Album Review: Jakob Dylan – Women + Country

by Dakin Hardwick on April 8, 2010

In 2007, a strange and unexpected musical collaboration was released. It was the brain child of legendary producer T-Bone Burnett who decided that a full album collaboration between Led Zeppelin’s Robert Plant and modern day bluegrass icon Alison Krauss would be a brilliant idea. The album, Raising Sand,  came out, and it was a moody collection of covers and originals that was both a critical and commercial success. It was a rare album that nearly everyone enjoyed, and was also the first album released on a independent label to win the Grammy for Album of the Year.

Fast forward three years, and a rather suspicious record gets released. Jakob Dylan, son of Bob and vocalist of 90’s buzz bin two-hit wonder act The Wallflowers, releases a record called Women + Country, featuring production by T-Bone Burnett and vocals by Alt.Country Super Heroine Neko Case. It all feels, I don’t know, impure? I was curious about this record, but also a bit skeptical.  So, when I got an offer to review the record for this site, I decided to take it upon myself.

The CD comes in the mail, and it’s a physical CD, with a cover and a tray and the whole nine yards. I open it up to peruse the linear notes, and we have full lyrics and session musician credit for each track. I know this seems a little prehistoric, but it feels really good to have this info.

Then I start comparing the session musicians with the ones that recorded on the Raising Sand sessions. Marc Ribot is on guitar, Jay Bellrose on drums, Dennis Crouch on bass, and Greg Leisz on pedal steel. It’s a great group of musicians, and they are all the same as on both records! I am almost about annoyed by the fact that I looked ahead.

So, I put the album on. First track, “Nothing But The Whole Wide World,” comes on. Just an acoustic guitar, very subtle percussion, and Dylan’s familiar smooth rasp comes in. Slowly the track builds up with pedal steel and harmony vocals (provided by Case and her vocal partner Kelly Hogan), and the track continues to pick up, manages to keep the sparse darkness of the track in gear. The mix is really fascinating. All of the instruments and harmony vocals have a rich layer of reverb hovering over the mix, but Dylan’s voice remains as dry as can be.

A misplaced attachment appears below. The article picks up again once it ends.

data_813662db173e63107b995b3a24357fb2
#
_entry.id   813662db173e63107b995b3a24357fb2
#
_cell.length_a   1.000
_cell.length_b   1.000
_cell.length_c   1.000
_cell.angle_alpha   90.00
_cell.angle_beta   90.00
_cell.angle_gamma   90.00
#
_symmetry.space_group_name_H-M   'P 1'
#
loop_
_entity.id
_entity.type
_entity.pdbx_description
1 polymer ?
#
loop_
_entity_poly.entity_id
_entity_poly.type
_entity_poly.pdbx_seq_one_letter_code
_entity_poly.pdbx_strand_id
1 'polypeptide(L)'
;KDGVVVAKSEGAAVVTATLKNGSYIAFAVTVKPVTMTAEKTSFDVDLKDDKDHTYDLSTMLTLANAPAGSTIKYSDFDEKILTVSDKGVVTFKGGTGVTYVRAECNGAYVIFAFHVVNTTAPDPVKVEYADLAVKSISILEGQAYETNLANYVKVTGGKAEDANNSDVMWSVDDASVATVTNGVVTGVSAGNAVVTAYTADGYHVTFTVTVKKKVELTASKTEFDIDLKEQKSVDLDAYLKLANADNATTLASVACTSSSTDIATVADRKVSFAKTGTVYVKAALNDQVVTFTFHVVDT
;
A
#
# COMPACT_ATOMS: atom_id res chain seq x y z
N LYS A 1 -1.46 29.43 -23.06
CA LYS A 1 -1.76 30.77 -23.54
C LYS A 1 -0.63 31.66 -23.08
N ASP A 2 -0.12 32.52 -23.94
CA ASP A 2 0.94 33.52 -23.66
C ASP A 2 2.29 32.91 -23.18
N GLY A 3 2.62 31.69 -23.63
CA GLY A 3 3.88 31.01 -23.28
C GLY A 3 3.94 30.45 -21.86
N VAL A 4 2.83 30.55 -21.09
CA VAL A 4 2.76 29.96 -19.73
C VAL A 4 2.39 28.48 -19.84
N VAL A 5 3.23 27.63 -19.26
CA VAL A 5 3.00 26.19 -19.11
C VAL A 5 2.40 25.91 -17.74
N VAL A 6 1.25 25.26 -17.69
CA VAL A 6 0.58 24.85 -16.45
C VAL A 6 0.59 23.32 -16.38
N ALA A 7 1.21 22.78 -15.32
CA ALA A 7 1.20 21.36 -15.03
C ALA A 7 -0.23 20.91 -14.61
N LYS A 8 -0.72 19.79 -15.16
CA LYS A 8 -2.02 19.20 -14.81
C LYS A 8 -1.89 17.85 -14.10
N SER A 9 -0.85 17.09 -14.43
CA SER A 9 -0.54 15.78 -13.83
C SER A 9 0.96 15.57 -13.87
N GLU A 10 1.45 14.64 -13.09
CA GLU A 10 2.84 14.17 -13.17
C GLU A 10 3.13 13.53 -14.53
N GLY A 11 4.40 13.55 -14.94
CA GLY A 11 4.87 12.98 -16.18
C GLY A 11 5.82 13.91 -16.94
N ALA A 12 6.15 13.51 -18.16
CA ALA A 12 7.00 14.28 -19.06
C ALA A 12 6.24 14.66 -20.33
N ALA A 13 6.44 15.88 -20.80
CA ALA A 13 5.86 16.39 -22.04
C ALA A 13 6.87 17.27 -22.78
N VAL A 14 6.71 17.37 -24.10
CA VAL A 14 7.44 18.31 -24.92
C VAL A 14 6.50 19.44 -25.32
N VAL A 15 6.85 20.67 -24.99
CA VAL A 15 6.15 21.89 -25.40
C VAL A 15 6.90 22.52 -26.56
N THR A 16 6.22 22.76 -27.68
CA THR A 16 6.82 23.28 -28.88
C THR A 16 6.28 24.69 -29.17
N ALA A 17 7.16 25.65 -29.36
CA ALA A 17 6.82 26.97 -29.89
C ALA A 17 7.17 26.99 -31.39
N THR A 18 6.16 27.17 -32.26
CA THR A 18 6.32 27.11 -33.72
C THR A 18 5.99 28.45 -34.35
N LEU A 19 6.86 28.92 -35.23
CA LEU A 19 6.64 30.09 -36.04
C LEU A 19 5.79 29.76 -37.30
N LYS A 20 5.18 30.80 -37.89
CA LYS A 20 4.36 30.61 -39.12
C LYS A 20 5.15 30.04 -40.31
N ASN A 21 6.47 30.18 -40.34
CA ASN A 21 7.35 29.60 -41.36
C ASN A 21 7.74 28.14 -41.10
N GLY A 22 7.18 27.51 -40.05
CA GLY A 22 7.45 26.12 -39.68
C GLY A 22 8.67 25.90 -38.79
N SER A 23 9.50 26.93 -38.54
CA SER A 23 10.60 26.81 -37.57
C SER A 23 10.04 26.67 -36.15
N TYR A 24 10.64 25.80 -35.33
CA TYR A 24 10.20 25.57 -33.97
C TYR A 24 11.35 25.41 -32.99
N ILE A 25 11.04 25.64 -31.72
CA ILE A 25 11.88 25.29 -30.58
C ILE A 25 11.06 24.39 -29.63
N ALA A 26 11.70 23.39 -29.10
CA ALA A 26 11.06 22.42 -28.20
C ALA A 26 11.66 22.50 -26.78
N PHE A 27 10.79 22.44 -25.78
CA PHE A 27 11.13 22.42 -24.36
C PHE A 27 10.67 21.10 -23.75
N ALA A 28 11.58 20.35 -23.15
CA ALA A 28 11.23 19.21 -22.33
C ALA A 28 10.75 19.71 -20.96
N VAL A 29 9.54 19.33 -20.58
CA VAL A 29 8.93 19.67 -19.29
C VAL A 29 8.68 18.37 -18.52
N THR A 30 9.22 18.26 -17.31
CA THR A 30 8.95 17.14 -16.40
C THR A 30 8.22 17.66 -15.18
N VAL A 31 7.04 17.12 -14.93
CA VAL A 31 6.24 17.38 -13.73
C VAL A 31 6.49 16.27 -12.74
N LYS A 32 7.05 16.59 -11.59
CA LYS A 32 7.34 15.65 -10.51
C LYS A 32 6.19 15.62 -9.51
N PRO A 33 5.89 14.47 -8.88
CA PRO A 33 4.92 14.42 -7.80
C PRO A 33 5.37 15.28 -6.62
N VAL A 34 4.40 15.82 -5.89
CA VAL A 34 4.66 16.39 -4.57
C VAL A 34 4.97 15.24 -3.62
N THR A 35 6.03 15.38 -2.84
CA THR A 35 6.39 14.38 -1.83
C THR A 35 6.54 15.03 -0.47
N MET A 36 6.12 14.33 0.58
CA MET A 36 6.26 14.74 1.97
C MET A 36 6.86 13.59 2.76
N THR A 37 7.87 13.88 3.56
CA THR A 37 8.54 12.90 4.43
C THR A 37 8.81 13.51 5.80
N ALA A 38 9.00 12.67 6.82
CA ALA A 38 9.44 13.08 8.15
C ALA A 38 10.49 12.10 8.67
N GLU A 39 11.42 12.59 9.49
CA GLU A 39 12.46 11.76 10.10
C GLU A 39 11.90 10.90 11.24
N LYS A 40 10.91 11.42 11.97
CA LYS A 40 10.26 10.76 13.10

At this point, I feel that I can distance this record from Raising Sand. This is a dark country album, but it’s definitely its own body of work. After a second sparse and slow track, we get song three, “Lend A Hand.” This song is the track that the album should have opened with if we were to look at it as a completely new work. Ribot’s session work is the strongest that I have heard since his work on Tom Wait’s Rain Dogs. The arrangement is practically deranged carnival music, inspired by Tom Waits as well as some of the more eccentric work of Squirrel Nut Zippers.

The middle of the record retains this feel, but never actually gets boring. The drums are brilliant, using virtually no cymbals, just a gentle throb of the bass drum and a few snare flourishes. That’s the beauty of any T-Bone production, though, he knows how to do a lot with very little.

I could easily do a track-by-track dissection of this record, but I am going to spare you, the loyal reader, of such things. I will instead tell you that it’s a very good record, but it is also not very immediate. There are no truly up-tempo numbers, where most tracks range from slow and sad to really slow and sad. Even when the horns kick in, which do a few times, or on tracks like “They’ve Trapped Us Boys,” where the goal is to lean towards the bluegrass, things still stay very somber. Instead of using Case & Hogan as duet partners, they stay in the background, appearing coming in out of nowhere like angels trying to help the record keep it’s ground.

Even the lyrics on this record are very impressive. He has inherited (researched?) his father’s gift for metaphor, but never tries to duplicate him. He also comes off very sincere. The lyrical themes are all pretty common for the genre in which he is paying tribute to (American Roots Music), primarily focusing on lost love and economic strife. I seriously doubt that anyone would have expected that the “One Headlight” dude would release a contender for album of the year, especially with a country music record, but unlike other 90’s cut-out bin kings and queens to go country, like Hootie & The Blowfish’s Darius Rucker, Jessica Simpson, or Michelle Branch, this one feels very pure. Highly recommended!

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{ 1 comment… read it below or add one }

Matthew McLaughlin Malyon April 9, 2010 at 4:54 pm

Thanks for this review! It’s a bid of an oddity, I’d say–a review that actually concerns itself with Jakob Dylan’s music, songwriting, and artistry (not, shall we say, his lineage). And it’s all the more meaningful since you started your task with an admitted skepticism.

You’re right–it’s an excellent album. It’s a slow-grower, but it’s dead on. The songwriting is a model for the craft . . . Jakob Dylan’s continuing artistic growth is clearly evident.

(And I wouldn’t be surprised to see 3 – 5 of these songs being covered by a number of artists within the next decade.)

Thanks again!

Matthew McLaughlin Malyon

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